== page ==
Which results in an approximate rate of one item named every three to four minutes while receiving personnel look for items that are probably the same thing under a different name. Or in the case of a certain very pissed off medic at this point, asking if they honestly expect him to read the six pages of items in his hand looking for alternatively named items for every individual item listed on the four sheets of paper in the Staff Sergeant's hand.

Insist that rather than using the army naming system of subject, then adjectives in order of general to specific, it will be much easier if the Staff Sergeant Without Clinical Experience names the item, and the rest of you will learn to call it that (e.g., when you have literally twenty types of bandages, it is easier to organize by using the terms bandage (actual item), gauze (most general adjective), 4x4 (more specific), #1333 (most specific); bandage, non-adhesive, 4x4, #2304, etc. than the following : 4x4 gauze (ok, which one? The sterile individual 4x4, the bulk pack of clean but non-sterile 4x4 gauze, or the individual sterile 4x4 non-adhesive dressing that you call gauze because you've never seen or used them before?) rolled gauze (the three or four inch wide? Which length? What reorder number? Because the supply sergeant is going to ask you exactly that.))

Above all, DO NOT POINT OUT IN PUBLIC that if the stock numbers had been included, everything could have been sorted on the spreadsheet in minutes with duplicates listed along side each other, enabling consolidation in less than an hour by one person. Pointing out the number of man-hours lost with current method vs suggested method will also result in unwanted individual attention.

Sunday, April 6, 2008

Damn It

Just finished PT, get back in the barracks, and get told a friend from the Iraq deployment killed himself yesterday. Shit, shit, shit. Not even 30 yet, a daughter from his marriage that ended during Iraq left behind, and a lot of friends that didn't even know he was hurting.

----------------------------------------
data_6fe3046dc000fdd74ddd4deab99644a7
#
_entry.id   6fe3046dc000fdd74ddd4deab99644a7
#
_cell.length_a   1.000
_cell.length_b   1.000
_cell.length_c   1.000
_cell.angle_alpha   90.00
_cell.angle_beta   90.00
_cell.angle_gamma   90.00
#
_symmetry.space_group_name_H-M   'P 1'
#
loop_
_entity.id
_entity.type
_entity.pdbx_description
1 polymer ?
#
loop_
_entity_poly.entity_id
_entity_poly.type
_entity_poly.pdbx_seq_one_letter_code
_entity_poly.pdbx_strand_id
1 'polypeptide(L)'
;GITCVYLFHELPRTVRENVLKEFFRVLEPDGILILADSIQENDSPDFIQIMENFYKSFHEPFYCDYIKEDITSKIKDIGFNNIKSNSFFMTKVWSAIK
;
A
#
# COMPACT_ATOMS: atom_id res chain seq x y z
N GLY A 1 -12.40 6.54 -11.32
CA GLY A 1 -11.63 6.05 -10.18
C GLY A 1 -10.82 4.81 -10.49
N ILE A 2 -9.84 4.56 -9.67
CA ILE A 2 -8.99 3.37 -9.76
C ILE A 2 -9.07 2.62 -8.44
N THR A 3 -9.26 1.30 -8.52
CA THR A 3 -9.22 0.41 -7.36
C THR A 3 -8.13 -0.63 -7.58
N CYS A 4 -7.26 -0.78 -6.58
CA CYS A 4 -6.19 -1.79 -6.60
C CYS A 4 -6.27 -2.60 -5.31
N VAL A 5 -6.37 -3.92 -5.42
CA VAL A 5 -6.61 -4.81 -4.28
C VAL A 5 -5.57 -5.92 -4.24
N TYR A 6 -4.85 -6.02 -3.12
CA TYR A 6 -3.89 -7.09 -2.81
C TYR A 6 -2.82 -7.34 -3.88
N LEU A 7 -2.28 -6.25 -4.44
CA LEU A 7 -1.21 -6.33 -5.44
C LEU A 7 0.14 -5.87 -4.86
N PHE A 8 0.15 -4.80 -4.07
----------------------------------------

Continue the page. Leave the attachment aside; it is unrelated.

God Damnit, why?

Sunday Ugly Gun

Good call! I too am almost positive that's not an issue bolt handle.

Saturday, April 5, 2008

A Few Local Problems

I've been working in the clinic on post for about two weeks now, and I've noticed the following:

There's a definite need for the sign above. Most of what comes in for emergency treatment is gastroenteritis. Usually with some noticeable dehydration, resulting in a visit from me and an 18 guage needle. We go through saline faster than anything else in the clinic.

Space is a little tight around here. What you see here is medical records. All of it. Oh yes, and a picture of the entire staff of medical records.

Dust is a major problem. This post is the only green spot for a long ways around, and dust gets in everything. The picture above was taken after I'd cleaned one of the five lights, and this is in the ER/treatment room, one of the cleanest rooms we have. Then again, most this dust was on the inside of the glass, so we'll see how long it stays clean.

A particularly unpleasant problem: Leishmaniasis. Nasty stuff resulting from sandfly bites that take a lot of work to resolve. This particular soldier is from Fiji, and probably received his bites out on the remote observation outposts. I've been told that U.S. soldiers who have this happen in Iraq get a trip to Walter Reed for care. This individual will have to make do with what we can do for him here.

Being bored won't be a problem during the work day around here.

Tuesday, April 1, 2008

How Appropriate

That this story: Reports: F1 prez was in Nazi hooker orgy would fall on April Fool's day. If it weren't for libel laws, I'd have serious problems believing someone this high-profile would be stupid enough to indulge their perversity.